Michigan 4-H Guiding Principles for Positive Youth Development: Virtual Programming Focus
Michigan 4-H has developed seven guiding principles that help inform all staff members and volunteers who interact with youth across the state. These guiding principles are based on research in positive youth development. As programming has begun to shift to a more virtual world, these guiding principles should be viewed through a virtual lens. View the Michigan 4-H Guiding Principles for Positive Youth Development online.
Youth develop positive relationships with adults and peers.
Think about how to create an environment where youth can learn from adults and from each other. While you may be tempted to provide a lecture; however, first consider creating a dialogue between participants. Intentionally set the scene. Groups often progress through stages of group development from formation to adjourning, based on the level of interactions and trust. These stages inform how successful a group is when working together. In these unconventional times, these stages now need to be viewed with a virtual lens. They tend to take much longer with a group who is interacting in a virtual world. Setting norms can be much more difficult as it is more difficult to assess where the participants are physically, emotionally, and intellectually. Being authentic as an adult leader will help youth to develop trust in you and with the other participants. This can be done by incorporating icebreakers into the program; using open-ended questions for conversation or the chat feature; learning names, name pronunciation, and pronouns and using appropriately; and encouraging positive interactions among participants with collaborative or fun games or activities. View some great ice breaker questions online.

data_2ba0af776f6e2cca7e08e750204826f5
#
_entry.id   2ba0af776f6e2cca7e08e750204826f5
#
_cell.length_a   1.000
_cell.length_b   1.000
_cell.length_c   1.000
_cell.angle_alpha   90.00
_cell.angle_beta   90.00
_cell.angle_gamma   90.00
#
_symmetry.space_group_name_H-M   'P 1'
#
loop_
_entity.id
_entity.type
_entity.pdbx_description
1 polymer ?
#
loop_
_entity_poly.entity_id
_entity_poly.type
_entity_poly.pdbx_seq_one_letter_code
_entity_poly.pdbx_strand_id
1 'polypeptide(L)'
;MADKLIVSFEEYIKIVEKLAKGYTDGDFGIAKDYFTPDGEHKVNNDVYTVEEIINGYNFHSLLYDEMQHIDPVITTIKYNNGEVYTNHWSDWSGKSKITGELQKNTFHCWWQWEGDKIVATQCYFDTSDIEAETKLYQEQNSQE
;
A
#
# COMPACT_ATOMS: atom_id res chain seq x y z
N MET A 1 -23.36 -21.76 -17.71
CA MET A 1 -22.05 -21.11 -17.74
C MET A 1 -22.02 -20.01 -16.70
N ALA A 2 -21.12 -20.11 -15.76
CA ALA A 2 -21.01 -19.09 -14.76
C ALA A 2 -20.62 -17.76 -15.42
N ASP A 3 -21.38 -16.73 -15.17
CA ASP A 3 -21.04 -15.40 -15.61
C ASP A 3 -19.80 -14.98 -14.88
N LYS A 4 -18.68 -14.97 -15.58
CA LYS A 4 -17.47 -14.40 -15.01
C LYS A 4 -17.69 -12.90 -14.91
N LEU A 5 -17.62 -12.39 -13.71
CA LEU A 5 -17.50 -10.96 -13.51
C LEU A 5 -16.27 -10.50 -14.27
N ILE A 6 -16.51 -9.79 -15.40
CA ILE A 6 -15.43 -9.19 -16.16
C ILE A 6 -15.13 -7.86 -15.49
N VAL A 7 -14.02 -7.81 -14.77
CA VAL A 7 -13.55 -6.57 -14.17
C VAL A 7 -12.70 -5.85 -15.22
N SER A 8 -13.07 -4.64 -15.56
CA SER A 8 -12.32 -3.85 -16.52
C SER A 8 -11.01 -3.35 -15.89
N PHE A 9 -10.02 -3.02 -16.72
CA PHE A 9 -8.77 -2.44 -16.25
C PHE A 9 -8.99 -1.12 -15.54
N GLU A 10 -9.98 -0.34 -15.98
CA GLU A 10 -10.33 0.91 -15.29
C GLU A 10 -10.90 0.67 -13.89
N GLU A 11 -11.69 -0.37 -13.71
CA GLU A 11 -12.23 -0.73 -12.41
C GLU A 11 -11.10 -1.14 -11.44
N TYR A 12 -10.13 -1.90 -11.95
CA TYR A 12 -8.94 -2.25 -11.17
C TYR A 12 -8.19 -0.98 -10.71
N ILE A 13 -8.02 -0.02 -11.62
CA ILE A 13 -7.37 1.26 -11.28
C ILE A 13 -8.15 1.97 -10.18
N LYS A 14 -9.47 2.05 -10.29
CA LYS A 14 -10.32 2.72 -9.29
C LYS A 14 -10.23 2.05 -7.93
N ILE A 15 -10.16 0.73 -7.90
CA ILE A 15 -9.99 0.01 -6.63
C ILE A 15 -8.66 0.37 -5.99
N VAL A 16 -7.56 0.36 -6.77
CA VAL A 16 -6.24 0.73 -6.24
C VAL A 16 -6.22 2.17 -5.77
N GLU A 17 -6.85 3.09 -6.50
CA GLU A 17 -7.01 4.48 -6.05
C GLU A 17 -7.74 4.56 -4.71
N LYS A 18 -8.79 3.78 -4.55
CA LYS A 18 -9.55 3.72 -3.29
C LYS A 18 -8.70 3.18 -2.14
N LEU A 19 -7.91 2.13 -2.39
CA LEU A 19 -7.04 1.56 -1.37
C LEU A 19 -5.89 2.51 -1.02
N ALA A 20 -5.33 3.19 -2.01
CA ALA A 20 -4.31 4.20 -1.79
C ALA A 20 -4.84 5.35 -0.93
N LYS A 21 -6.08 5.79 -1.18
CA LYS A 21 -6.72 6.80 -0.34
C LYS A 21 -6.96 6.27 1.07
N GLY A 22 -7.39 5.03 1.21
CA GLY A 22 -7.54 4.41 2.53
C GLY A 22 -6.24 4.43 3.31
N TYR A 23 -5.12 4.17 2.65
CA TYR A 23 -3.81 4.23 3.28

Youth are physically and emotionally safe.